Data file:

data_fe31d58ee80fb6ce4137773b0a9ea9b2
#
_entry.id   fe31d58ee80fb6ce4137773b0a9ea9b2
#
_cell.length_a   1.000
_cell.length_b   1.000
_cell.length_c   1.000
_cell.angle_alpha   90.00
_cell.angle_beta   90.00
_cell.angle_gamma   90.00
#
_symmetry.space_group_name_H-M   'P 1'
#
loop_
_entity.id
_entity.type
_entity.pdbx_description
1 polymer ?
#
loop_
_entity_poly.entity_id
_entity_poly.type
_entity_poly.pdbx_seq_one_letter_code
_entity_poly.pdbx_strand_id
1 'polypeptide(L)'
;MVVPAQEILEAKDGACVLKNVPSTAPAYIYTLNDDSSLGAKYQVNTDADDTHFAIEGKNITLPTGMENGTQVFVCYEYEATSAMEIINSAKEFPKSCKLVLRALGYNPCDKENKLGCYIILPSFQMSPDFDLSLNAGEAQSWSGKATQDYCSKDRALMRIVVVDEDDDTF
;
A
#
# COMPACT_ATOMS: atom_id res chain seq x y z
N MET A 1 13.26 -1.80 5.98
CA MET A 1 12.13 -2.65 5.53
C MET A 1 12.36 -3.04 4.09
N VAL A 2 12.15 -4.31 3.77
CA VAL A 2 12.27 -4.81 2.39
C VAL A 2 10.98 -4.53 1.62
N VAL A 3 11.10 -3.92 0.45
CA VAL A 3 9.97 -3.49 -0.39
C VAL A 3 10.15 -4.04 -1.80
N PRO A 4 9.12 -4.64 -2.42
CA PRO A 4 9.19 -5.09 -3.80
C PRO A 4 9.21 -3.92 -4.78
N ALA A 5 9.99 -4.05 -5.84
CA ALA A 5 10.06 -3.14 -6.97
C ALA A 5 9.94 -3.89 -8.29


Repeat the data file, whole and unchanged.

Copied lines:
data_fe31d58ee80fb6ce4137773b0a9ea9b2
#
_entry.id   fe31d58ee80fb6ce4137773b0a9ea9b2
#
_cell.length_a   1.000
_cell.length_b   1.000
_cell.length_c   1.000
_cell.angle_alpha   90.00
_cell.angle_beta   90.00
_cell.angle_gamma   90.00
#
_symmetry.space_group_name_H-M   'P 1'
#
loop_
_entity.id
_entity.type
_entity.pdbx_description
1 polymer ?
#
loop_
_entity_poly.entity_id
_entity_poly.type
_entity_poly.pdbx_seq_one_letter_code
_entity_poly.pdbx_strand_id
1 'polypeptide(L)'
;MVVPAQEILEAKDGACVLKNVPSTAPAYIYTLNDDSSLGAKYQVNTDADDTHFAIEGKNITLPTGMENGTQVFVCYEYEATSAMEIINSAKEFPKSCKLVLRALGYNPCDKENKLGCYIILPSFQMSPDFDLSLNAGEAQSWSGKATQDYCSKDRALMRIVVVDEDDDTF
;
A
#
# COMPACT_ATOMS: atom_id res chain seq x y z
N MET A 1 13.26 -1.80 5.98
CA MET A 1 12.13 -2.65 5.53
C MET A 1 12.36 -3.04 4.09
N VAL A 2 12.15 -4.31 3.77
CA VAL A 2 12.27 -4.81 2.39
C VAL A 2 10.98 -4.53 1.62
N VAL A 3 11.10 -3.92 0.45
CA VAL A 3 9.97 -3.49 -0.39
C VAL A 3 10.15 -4.04 -1.80
N PRO A 4 9.12 -4.64 -2.42
CA PRO A 4 9.19 -5.09 -3.80
C PRO A 4 9.21 -3.92 -4.78
N ALA A 5 9.99 -4.05 -5.84
CA ALA A 5 10.06 -3.14 -6.97
C ALA A 5 9.94 -3.89 -8.29